Tesla direct sales; the real problem is cracking the door open for others

tesla serivceWhen the rubber hits the road, what is the problem dealers have with Tesla’s direct sales?  Publicly they claim Tesla’s direct to consumer model won’t provide the dealer support we Americans have come to expect.  Looking at the competitive landscape, I don’t see it that way. Compared to other brands selling limited volumes, “dealering up” isn’t Tesla’s problem.  That is, assuming regulators let them.

Tesla CEO Elon Musk’s has a proclivity to invest in infrastructure and there is no reason the OEM can’t roll out full service dealers as they grow volume and geography.  Access to capital has not been a problem, to date.  It will be a new hit on profits that investors need to look into, but it’s a viable alternative.  In the end, this argument goes back to Ford’s experiment with “direct-dealing” in the 1990’s.  U.S. dealers don’t want Tesla to crack the door open for the likes of GM, Ford, FiatChrysler or the Asian volume makes.

Tesla currently has around 50 retail locations and service centers nationwide. Takechart a look at the comparison to a few other automakers.  To be fair, many of the Tesla showrooms are merely storefronts in malls or on luxury strips.  However, their hard service stores are where the sales are.  They don’t have a lot tied up in prospective service.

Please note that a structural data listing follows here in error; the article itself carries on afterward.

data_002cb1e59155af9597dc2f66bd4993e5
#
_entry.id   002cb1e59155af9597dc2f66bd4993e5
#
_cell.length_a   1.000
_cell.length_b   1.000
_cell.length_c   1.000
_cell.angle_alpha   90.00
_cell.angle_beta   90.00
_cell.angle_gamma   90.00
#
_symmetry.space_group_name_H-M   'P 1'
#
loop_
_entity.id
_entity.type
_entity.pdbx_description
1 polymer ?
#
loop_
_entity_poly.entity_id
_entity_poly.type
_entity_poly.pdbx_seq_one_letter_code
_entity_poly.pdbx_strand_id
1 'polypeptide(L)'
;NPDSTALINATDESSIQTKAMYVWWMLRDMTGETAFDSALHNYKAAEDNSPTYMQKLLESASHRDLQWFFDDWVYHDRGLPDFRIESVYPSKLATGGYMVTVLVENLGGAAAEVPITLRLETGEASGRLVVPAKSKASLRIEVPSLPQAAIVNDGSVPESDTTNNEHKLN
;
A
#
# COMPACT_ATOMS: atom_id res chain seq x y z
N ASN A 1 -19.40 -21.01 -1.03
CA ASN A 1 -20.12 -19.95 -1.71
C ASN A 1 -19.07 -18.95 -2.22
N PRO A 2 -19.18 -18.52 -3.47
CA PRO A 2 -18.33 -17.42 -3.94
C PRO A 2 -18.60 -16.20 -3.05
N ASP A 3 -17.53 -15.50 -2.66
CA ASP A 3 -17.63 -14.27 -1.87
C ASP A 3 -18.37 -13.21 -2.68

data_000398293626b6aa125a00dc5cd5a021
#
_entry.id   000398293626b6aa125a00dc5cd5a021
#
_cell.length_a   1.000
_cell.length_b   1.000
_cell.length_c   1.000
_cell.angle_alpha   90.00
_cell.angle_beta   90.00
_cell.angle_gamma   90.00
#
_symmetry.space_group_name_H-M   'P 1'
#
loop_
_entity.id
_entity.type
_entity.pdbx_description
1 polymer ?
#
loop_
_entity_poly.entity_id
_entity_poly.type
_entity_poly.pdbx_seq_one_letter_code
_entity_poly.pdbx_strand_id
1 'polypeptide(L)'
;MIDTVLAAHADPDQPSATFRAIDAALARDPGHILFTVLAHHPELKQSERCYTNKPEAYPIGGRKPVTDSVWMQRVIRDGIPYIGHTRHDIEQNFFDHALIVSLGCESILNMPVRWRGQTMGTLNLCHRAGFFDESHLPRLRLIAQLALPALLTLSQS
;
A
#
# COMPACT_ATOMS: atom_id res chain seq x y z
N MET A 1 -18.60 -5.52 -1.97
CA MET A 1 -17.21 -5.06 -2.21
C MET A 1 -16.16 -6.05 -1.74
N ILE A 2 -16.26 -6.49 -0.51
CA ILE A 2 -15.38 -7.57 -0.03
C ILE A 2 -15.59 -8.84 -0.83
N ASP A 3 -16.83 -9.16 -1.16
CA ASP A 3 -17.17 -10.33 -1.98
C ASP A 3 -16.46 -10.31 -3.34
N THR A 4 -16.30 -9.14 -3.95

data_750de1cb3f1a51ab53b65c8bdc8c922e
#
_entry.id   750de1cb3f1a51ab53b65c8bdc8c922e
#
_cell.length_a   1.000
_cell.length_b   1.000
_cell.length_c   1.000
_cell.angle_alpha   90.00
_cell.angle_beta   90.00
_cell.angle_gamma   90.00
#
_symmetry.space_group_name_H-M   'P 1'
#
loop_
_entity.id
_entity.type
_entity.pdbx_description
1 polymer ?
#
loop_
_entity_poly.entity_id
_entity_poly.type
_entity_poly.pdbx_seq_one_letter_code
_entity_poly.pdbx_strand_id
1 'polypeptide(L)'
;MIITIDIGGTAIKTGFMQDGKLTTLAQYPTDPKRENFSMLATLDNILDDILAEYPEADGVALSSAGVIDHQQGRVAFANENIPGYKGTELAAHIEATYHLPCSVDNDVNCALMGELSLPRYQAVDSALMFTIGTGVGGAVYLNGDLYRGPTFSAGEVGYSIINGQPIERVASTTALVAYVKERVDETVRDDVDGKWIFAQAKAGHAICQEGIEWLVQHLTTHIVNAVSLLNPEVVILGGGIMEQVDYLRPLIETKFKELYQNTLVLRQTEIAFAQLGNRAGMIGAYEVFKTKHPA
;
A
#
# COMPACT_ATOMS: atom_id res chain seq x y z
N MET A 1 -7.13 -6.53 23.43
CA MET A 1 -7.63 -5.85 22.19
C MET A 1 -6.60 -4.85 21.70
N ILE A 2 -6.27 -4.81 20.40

To match the likes of Audi, Lexus or Infiniti, each who sell in the neighborhood of 150 thousand a year, Tesla would need to open  150 additional full service dealers.  Based on traditional costs, that would be an investment of roughly $700 million to $1 billion. That’s a lot, and I think underestimated by many company watchers — add this to the questions on forward-looking R&D.  But given Elon Musk’s track record, not insurmountable.

Tesla Dealer and Service Centers May 2014

Tesla Dealer and Service Centers May 2014

Aston Martin US Dealer Map (May 2014)

Aston Martin US Dealer locations(May 2014)

Porsche US Dealer Locations (May 2014)

Porsche US Dealer Locations (May 2014)

Maserati dealer locations (May 2014)

Maserati dealer locations (May 2014)


Does a customer really car who invests to build the service center?  Arguably he current model of OEM-dealer relationship hasn’t built the most efficient or jdptrust-inspiring sales method.  High end dealer have a bigger reputational risk in providing poor service or shifting blame to OEMs, and not surprisingly they are the most trusted in customer service surveys.  So far Tesla has not met competition head on.  The first real competition is hitting the market with the BMW i3.  I think Tesla may underestimate how much it may take to run a competitive dealer network to BMW, but they can.